Harper brings message of democracy to Ukraine

Prime Minister Stephen Harper will tug on the deep familial ties that bind Canada and Ukraine, in an attempt to pull that struggling republic’s attention back toward the friendly West and away from a less-democratically minded Russia.

Prime Minister Stephen Harper receives a gift of bread and salt from women in national dress as he arrives in the region of Kyiv

Prime Minister Stephen Harper receives a gift of bread and salt from women in national dress as he arrives in the region of Kyiv

KYIV, Ukraine — Prime Minister Stephen Harper will tug on the deep familial ties that bind Canada and Ukraine, in an attempt to pull that struggling republic’s attention back toward the friendly West and away from a less-democratically minded Russia.

Harper’s first visit to the former Soviet republic, which kicked off Sunday, will touch bluntly on some of the darkest points of Ukrainian history and the most sensitive subjects of its contemporary political landscape — a charged itinerary likely to resonate with the more than one million Canadians of Ukrainian descent.

Some of the advances made in Ukraine through the Orange Revolution of 2004 have been rolled back under the recently elected pro-Russian government, and incidents of human rights abuses including press and academic censorship are on the rise.

Harper arrived in Ukraine from The Francophonie in Switzerland, where he remarked that the organization is making progress in addressing some of the human rights problems that plague its membership.

The next Francophonie summit will be held in the Democratic Republic of Congo, one of the worst places on the planet for human security.

Human rights and trade will share the spotlight on the next leg of Harper’s trip in Ukraine.

Harper will also announce negotiations with Ukraine on a free-trade agreement, which both governments are hoping to seal by next year.

Three women in traditional Ukrainian dress offered Harper a gift of bread and salt as he walked on to the tarmac in Kyiv.

He promptly tore off a piece before meeting a series of local officials. Canadian flags hung from lampposts on some of Kyiv’s grand boulevards.

“We have good relations with Ukraine, we’re there to celebrate that good and strong relationship. It’s a people-to-people relationship as well as a government-to-government relationship,” Harper said.

“There are issues that are of concern to Ukrainian-Canadians and to the government of Canadians involving issues of human rights and the rule of law and I’ll be raising those with President Yanukovych.”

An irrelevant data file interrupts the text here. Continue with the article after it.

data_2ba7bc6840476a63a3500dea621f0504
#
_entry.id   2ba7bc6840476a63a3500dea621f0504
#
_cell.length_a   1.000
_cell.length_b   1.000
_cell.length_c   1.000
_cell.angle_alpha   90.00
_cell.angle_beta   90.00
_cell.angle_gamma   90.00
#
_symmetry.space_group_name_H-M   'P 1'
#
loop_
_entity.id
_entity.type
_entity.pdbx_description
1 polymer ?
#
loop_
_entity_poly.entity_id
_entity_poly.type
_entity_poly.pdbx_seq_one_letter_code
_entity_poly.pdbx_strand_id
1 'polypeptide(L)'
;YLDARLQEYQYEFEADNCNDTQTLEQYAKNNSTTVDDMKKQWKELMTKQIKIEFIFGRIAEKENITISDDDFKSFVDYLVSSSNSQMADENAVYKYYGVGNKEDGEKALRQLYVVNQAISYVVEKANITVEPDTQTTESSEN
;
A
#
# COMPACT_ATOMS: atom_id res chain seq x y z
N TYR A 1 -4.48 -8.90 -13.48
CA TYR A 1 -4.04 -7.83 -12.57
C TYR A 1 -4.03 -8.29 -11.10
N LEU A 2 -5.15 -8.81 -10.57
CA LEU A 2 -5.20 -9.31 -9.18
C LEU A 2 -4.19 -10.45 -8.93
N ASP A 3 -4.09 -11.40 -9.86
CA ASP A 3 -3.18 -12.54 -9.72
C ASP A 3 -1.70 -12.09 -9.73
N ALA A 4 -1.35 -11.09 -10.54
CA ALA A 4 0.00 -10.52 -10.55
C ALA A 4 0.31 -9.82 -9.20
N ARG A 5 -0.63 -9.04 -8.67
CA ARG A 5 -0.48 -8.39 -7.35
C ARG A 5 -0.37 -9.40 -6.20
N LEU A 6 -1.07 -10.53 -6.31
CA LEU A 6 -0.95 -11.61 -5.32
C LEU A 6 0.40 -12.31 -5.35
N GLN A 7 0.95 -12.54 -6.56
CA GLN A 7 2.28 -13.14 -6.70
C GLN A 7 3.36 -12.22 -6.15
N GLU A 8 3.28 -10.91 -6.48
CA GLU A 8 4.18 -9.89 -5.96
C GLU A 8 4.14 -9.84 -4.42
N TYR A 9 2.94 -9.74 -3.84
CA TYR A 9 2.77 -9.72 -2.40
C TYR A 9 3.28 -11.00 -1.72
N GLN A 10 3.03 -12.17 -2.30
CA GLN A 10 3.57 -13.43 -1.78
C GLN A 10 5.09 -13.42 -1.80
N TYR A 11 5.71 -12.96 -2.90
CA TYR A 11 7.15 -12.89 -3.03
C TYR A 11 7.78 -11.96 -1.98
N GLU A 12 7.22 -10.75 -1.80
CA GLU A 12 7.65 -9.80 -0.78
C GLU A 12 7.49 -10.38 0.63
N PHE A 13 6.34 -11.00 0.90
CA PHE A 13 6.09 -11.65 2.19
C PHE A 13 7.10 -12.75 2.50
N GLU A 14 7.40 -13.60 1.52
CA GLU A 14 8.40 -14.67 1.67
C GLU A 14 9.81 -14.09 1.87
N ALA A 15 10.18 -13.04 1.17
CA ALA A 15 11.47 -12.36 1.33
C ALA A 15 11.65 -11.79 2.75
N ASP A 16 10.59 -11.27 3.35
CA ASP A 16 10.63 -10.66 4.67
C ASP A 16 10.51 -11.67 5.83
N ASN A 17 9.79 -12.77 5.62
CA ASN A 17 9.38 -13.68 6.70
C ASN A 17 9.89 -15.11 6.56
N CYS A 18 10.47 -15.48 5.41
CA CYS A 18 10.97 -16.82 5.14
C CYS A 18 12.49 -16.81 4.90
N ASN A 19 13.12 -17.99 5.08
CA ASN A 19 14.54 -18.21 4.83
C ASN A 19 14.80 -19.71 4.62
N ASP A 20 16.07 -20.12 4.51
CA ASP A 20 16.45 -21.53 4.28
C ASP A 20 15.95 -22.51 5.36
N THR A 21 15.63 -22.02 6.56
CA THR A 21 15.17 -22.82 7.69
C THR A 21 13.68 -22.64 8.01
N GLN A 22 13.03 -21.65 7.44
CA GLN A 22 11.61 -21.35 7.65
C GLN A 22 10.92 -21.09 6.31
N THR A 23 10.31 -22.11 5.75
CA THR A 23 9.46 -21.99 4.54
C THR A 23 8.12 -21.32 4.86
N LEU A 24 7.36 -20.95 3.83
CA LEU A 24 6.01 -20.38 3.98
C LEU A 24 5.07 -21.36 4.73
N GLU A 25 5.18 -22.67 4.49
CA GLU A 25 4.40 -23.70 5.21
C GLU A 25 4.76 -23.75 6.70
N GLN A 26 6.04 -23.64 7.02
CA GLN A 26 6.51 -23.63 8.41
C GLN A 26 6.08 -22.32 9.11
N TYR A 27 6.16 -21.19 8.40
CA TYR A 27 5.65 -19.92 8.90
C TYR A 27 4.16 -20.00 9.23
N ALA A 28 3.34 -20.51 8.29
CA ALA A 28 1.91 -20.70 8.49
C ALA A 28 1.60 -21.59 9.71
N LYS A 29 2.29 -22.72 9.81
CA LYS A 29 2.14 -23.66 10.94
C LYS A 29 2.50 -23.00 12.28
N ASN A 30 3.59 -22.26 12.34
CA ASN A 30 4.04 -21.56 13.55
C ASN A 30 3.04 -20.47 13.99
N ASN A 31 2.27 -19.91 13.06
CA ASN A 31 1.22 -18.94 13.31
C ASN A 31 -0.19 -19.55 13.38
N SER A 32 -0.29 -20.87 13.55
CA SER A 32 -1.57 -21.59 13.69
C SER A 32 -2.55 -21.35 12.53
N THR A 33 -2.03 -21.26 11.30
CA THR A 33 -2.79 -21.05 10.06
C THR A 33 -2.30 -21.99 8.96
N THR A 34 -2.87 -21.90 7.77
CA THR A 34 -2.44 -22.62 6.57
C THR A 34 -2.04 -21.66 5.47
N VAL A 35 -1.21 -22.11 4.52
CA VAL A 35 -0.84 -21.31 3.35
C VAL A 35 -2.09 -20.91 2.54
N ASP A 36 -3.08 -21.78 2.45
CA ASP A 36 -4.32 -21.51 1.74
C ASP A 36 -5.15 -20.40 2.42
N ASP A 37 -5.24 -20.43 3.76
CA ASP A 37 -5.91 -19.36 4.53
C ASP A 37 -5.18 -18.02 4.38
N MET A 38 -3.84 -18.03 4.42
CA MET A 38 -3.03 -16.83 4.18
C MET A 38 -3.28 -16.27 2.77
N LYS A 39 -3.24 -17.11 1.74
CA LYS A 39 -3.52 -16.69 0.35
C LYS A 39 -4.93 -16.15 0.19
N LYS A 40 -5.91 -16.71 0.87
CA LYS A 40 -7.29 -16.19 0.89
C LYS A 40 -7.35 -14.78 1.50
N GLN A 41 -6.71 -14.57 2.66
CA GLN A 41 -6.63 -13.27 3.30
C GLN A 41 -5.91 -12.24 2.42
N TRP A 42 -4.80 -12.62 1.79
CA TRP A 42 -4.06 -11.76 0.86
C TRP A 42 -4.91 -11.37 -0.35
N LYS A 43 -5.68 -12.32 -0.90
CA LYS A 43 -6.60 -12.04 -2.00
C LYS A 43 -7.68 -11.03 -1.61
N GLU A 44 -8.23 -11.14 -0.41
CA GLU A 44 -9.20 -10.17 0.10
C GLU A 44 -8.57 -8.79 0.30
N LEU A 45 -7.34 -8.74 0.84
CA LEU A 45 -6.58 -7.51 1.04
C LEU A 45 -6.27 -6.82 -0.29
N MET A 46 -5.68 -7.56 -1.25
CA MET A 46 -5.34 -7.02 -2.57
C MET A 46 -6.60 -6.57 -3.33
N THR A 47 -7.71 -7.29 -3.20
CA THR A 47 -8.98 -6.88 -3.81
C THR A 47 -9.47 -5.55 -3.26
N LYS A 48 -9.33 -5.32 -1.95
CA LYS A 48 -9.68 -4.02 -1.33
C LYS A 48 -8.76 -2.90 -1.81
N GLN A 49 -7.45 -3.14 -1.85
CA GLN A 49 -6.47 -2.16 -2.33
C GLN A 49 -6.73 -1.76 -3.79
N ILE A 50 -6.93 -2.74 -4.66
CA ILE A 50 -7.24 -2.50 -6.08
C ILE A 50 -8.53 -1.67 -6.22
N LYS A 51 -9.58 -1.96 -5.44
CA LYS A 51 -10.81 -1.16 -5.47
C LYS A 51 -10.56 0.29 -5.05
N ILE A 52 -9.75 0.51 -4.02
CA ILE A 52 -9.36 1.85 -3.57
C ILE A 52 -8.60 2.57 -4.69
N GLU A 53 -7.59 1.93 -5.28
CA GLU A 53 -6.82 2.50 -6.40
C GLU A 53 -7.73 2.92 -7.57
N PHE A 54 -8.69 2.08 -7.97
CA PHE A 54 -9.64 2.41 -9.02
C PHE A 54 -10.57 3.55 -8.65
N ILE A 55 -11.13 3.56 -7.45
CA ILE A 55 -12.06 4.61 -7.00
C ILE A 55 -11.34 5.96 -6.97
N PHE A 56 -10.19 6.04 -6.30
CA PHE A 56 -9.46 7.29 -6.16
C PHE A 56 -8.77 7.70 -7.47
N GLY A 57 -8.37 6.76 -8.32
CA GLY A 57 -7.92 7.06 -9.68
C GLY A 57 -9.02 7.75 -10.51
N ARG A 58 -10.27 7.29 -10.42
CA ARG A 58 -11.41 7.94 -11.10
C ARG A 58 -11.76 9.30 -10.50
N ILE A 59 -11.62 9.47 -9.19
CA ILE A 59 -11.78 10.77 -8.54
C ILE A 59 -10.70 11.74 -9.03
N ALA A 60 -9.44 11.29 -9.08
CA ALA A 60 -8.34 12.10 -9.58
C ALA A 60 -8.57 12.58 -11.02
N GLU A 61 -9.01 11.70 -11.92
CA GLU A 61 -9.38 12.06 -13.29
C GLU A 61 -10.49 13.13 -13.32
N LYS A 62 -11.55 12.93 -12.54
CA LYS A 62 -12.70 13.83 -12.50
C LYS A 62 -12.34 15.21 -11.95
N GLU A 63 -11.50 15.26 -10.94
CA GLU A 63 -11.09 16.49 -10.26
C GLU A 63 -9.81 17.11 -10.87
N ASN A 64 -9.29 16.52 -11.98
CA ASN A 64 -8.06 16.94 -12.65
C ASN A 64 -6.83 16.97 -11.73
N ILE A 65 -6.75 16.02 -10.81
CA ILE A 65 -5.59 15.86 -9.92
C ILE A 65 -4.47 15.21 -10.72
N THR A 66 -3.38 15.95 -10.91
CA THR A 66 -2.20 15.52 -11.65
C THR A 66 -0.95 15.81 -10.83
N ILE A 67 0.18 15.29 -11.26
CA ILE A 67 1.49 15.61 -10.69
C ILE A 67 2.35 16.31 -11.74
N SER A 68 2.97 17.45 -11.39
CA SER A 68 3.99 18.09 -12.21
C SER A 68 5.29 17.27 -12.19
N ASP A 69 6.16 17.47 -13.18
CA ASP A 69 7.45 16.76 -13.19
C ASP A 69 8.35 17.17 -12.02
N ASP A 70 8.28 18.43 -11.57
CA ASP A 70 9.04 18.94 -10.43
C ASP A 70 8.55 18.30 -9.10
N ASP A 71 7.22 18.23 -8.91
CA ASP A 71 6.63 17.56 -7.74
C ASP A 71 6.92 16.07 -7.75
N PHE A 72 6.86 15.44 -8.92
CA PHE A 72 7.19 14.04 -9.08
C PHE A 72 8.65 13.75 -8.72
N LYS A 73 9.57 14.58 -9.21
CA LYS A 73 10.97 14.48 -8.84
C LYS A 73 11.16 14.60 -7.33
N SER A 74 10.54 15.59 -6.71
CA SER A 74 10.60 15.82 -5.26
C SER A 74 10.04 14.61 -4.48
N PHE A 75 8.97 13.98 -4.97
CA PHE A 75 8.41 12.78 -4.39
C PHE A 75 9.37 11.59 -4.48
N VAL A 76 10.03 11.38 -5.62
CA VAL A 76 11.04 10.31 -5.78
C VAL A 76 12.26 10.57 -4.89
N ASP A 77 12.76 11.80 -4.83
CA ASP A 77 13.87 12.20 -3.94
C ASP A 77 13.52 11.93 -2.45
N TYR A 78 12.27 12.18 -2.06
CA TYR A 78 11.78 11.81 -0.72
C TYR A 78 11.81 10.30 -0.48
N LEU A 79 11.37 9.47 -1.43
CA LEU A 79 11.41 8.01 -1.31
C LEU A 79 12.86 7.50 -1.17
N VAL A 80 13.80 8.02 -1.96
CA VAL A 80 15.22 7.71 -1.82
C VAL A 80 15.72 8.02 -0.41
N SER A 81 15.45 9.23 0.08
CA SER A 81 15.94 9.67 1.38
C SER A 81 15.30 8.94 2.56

When current president Viktor Yanukovych came to power, mentions of the Ukrainian genocide-by-famine perpetuated under Stalin in the 1930s were promptly removed from the presidential website.

Yanukovych’s government has allowed a debate to arise again over what actually occurred during that period, despite declarations from historians, and from Canada and other nations that it was clearly a genocide. Estimates of how many died are as high as 11 million.

Harper is scheduled to tackle that question head on, with a visit to a Holodomor memorial, his first item of business in Kyiv. He will also travel to one of the world’s most heartbreaking sites at Babyn Yar, where more than 33,000 Jews were gunned down by the Nazis in a matter of days. Up to 150,000 more, including tens of thousands of Roma, were also eventually buried in the ravine.

Harper will meet at length with Yanukovych, but also with his chief rival Yulia Tymoshenko. He is also expected to meet personally with the rector of a university who found himself threatened recently by Ukrainian police because of protests undertaken by his students.

And Harper is also expected to visit a prison memorial that had been set up by former president Victor Yushenko to commemorate the anti-soviet resistance movement. The memorial has been open sporadically, and state security services have harassed archivists there.

Reporters Without Borders published a report last month citing cases of journalists being harassed and their work obstructed. One investigative journalist has been missing since August, and two independent TV stations have had their licenses blocked.

“There’s real concern from the perspective of the Ukrainian community in Canada and around the world,” said Paul Grod, president of the Ukrainian Canadian Congress.

“Our dream is to see a progressive, democratic European country develop. Regrettably, what we’re seeing is a real attack on human rights and democracy.”

Grod notes that the Canadian government seemed to have no real difficulties organizing Harper’s trip, an indication of the respect that Canada still garners in the former Soviet republic.

“Constructive engagement is important,” says Grod.

“The aim is to influence the current government and ensure they feel the doors are open to the West and they are not part of Russia’s sphere of influence.

“Without a democratic Ukraine, there will never be a democratic Russia.”

Harper is also expected to sign a youth mobility agreement with Ukraine, to allow young people from both countries to work, study and travel more easily.

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